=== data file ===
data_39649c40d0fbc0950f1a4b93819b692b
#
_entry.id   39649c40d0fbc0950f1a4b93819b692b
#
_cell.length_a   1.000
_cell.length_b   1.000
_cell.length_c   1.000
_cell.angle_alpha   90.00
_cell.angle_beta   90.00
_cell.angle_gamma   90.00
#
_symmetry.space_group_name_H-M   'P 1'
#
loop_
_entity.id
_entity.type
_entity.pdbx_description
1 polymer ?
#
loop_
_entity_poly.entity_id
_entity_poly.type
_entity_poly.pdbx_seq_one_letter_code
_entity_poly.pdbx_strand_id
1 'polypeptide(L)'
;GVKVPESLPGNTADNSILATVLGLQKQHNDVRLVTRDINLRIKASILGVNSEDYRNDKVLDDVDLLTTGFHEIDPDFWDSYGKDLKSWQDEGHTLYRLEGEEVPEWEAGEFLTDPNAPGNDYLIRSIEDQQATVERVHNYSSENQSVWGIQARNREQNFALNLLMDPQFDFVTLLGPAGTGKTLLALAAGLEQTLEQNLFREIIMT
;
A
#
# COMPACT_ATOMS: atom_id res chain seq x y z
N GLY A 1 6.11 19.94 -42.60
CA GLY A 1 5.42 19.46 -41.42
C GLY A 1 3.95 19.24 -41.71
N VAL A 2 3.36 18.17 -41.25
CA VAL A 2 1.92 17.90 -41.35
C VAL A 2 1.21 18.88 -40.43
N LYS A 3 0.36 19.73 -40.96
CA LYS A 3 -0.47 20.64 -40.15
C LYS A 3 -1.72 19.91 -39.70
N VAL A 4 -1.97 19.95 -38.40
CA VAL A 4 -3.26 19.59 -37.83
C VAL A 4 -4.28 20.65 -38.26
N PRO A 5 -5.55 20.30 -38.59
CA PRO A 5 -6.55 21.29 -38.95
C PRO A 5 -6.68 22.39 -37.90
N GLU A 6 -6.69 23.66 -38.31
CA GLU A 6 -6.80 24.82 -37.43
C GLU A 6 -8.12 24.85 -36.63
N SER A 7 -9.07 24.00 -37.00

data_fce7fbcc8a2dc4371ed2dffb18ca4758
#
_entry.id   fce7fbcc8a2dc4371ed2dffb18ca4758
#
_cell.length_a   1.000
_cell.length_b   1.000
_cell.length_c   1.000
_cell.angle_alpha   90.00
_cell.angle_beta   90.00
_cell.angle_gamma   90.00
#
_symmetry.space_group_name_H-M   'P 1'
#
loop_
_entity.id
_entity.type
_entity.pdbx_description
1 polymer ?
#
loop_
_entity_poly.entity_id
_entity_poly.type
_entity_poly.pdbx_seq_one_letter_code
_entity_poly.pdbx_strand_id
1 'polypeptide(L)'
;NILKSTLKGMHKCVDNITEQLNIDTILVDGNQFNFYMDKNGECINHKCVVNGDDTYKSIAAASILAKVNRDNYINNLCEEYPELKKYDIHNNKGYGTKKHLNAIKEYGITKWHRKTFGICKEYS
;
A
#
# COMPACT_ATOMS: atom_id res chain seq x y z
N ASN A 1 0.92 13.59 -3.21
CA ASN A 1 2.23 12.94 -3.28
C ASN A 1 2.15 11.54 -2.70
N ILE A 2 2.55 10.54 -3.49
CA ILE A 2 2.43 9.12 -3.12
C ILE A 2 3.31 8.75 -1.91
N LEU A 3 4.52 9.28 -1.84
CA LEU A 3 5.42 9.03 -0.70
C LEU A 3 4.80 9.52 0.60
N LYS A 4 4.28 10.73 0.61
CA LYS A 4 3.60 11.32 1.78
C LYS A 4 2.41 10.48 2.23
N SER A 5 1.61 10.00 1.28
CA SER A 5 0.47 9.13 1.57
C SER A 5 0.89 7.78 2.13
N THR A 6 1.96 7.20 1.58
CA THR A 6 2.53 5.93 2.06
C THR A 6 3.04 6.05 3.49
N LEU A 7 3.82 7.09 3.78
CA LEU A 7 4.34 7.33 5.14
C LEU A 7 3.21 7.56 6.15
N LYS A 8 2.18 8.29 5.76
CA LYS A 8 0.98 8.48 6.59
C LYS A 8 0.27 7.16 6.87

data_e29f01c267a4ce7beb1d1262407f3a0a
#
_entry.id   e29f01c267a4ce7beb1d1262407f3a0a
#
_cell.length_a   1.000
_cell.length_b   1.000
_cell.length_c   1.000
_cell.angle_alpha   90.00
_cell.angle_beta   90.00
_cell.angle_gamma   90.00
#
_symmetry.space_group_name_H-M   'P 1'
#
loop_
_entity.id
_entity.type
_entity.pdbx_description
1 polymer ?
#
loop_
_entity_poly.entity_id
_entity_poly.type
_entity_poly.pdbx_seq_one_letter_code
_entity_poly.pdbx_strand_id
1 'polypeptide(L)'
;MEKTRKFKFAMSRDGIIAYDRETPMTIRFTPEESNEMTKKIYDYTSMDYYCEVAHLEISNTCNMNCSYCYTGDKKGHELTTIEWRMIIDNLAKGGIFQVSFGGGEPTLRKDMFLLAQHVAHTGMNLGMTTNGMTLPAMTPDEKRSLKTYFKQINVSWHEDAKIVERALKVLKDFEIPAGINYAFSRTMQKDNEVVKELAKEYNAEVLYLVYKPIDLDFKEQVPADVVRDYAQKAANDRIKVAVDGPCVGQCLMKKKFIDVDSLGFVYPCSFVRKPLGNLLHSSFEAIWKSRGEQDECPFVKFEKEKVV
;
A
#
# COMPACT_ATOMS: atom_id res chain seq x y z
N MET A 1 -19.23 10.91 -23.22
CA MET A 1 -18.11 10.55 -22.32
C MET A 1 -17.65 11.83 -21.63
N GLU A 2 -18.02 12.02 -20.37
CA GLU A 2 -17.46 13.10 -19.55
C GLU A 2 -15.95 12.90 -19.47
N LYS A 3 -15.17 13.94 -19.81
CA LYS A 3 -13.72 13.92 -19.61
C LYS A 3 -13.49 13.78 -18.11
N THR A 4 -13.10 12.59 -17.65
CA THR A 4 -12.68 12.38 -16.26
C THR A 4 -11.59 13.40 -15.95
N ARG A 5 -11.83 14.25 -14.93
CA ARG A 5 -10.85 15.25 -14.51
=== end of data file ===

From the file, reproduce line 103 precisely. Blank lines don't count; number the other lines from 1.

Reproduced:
C LYS A 8 0.27 7.16 6.87